The Dream of the Poem / Peter Cole
The Jewish half of me awoke in 1976 when my surrogate father Avraham, in whose house I was staying, talked to me about the Jewish faith of which I knew next to nothing. He told me about The Kuzari, a book by Yehuda HaLevi (c 1075-1141)who lived in Spain during the Golden Age of Hebrew poetry and died in the Holy Land on his way to Jerusalem. The next day I bought the book and read it. It wasn't an easy read. It's about an empire that in its hey day covered large parts of present day Turkey, Georgia, Ukraine and others. It was locked in between the Christian West and the Muslim East. The emperor feared them both and invited representatives of the three major religions to come and make their case, so he could choose the right religion for himself and his people. In the end he chose the Jewish religion as the most just, noble and truthful. He converted and – so the story goes – many of his people. To a great extent this is a historical fact. (You may want to read Arthur Koestler's The Thirteenth Tribe on this subject)
So The Kuzari was my introduction into Judaism. There are easier ways. I forgot about Yehuda Halevi and the Golden Age until recently a new biography was published by Hillel Halkin. See my review in September 2014. That book put me on the trail of the poems of Shmuel Hanagid, (993-1056) a Jewish governor of Muslim Granada and surroundings, a fearless warrior and a great poet. And now I have read The Dream of the Poem by Peter Cole.
The convivencia – the often but not always troubled coexistence of Jews, Muslims and Christians in those days in Spain – is a fascinating time of which a lot is known because of the poetry that survived.
Peter Cole, a poet and translator, took it upon himself to translate a great number of poems written by 38 Jewish poets between the years 950 and 1492. In these 500 years the poetry changed from liturgical to secular, from wise to scabrous, from funny to sad. They moved around a lot, too, as they were not always wanted where they lived. Thrown in prison for a ransom, forced to convert, some converted, others fled. From Andalusia to Saragossa, from Toledo to Narbonne in the Provence and any number of places in between.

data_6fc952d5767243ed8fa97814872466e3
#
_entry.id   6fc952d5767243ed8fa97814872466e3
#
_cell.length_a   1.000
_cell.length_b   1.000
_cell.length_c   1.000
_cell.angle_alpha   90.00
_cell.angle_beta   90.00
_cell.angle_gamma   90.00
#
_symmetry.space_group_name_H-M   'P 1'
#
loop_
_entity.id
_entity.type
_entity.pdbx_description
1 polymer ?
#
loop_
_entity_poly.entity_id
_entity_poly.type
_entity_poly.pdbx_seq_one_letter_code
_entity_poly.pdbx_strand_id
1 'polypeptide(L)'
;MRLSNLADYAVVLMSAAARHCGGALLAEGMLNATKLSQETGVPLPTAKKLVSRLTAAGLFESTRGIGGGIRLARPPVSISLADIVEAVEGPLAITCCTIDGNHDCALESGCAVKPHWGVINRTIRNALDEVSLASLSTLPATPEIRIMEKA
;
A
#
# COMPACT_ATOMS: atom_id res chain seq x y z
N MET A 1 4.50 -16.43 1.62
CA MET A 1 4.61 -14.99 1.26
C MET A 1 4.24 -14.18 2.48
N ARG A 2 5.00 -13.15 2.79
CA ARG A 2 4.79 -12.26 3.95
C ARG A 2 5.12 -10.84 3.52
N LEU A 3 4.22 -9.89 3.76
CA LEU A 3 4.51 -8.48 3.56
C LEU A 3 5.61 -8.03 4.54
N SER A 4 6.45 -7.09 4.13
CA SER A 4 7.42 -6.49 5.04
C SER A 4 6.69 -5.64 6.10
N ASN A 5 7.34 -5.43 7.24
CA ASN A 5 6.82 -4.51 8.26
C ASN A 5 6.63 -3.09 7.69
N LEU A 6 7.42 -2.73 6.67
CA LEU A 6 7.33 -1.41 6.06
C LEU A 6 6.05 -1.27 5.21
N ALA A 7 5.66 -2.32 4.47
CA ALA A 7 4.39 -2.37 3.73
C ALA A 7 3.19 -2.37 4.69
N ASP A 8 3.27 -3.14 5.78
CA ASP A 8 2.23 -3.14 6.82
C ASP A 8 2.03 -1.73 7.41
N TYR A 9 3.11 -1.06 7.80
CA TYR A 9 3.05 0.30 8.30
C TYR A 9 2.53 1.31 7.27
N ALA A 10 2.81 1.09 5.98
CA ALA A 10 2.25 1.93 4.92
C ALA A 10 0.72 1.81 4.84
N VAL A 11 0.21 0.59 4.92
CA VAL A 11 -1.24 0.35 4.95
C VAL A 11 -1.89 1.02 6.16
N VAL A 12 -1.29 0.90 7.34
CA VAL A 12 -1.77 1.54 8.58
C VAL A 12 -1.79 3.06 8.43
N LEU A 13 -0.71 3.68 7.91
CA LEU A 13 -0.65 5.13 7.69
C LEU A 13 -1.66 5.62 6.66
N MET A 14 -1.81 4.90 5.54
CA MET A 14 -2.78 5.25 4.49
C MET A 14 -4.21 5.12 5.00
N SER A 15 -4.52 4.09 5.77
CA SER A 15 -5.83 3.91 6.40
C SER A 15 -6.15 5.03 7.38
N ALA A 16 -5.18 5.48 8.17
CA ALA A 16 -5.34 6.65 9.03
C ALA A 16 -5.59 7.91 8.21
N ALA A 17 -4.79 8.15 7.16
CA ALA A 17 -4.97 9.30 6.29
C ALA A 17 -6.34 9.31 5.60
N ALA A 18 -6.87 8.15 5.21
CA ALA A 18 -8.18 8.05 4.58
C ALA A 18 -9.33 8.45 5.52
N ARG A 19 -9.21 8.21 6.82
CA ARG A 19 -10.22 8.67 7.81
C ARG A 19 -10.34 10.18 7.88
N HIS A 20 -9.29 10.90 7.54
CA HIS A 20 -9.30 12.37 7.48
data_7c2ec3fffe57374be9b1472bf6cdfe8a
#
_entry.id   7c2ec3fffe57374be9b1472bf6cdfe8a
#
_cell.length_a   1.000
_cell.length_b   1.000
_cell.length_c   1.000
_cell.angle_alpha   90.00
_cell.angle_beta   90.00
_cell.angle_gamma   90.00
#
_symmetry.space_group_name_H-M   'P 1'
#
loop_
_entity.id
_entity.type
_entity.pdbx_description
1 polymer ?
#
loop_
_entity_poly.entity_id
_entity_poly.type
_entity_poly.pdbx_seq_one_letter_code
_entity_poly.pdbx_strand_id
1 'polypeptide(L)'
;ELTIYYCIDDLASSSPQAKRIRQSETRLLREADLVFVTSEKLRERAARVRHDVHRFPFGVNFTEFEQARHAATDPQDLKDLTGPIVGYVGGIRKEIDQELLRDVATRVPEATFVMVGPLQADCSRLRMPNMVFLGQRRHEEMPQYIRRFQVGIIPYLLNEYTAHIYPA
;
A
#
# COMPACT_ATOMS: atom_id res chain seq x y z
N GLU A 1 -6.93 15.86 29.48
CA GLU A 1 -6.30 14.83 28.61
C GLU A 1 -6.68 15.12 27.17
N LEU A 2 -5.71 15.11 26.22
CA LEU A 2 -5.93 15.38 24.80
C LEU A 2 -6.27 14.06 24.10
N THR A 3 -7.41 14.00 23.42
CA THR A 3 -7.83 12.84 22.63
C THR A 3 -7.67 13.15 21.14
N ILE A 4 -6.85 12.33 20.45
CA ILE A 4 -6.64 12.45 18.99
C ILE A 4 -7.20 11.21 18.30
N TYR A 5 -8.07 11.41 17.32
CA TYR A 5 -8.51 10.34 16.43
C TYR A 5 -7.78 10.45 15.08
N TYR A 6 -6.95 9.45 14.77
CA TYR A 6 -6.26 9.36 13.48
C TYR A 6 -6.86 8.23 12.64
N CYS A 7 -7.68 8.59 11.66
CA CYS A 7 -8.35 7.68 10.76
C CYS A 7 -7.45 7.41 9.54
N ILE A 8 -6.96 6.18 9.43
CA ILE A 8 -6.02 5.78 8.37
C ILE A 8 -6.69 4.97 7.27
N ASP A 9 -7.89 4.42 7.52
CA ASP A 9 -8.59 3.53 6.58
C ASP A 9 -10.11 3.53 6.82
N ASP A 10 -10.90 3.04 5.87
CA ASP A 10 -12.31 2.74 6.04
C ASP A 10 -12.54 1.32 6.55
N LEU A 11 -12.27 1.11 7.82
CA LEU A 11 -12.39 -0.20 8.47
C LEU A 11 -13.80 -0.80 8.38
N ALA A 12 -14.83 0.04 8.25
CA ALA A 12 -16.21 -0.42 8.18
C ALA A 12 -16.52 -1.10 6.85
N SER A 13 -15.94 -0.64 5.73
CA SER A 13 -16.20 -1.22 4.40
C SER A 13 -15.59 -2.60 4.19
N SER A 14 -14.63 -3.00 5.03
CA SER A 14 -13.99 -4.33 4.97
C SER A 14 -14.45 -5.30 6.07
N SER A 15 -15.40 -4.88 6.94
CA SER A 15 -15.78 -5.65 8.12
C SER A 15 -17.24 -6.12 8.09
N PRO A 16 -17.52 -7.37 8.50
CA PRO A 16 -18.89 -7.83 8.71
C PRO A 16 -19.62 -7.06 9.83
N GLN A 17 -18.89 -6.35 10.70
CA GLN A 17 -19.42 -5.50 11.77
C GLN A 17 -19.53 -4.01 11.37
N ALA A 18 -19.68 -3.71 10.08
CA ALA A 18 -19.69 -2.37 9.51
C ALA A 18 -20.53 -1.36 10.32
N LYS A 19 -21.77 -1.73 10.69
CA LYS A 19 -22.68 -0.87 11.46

Yehuda Halevy, who at the age 65 left Spain for Jerusalem, wrote this:
My heart is in the East – and I am at the edge of the West
How can I possibly taste what I eat. How could it please me?
How can I keep my promise or ever fulfill my vow?
When Zion is held by Edom and I am bound by Arabia's chains?
I'd gladly leave behind me all the pleasures of Spain
If only I might see the dust and ruins of your Shrine.
Moshe Ibn Ezra wrote:
Let man wail whose years are consumed
and whose days have passed like smoke from a furnace
while his malice amasses like sand
and his guilt increases like locusts,
For his life is like a dream, and death his waking from it.
The warrior-poet Shmuel Hanagid wrote:
First war resembles a beautiful girl
we all want to flirt with and believe.
Later it's more a repulsive old whore
whose callers are bitter and grieve.
If you are only slightly interested in Medieval Jewish poetry then this is your book:
The Dream of the Poem / Peter Cole / Princeton University / € 26,99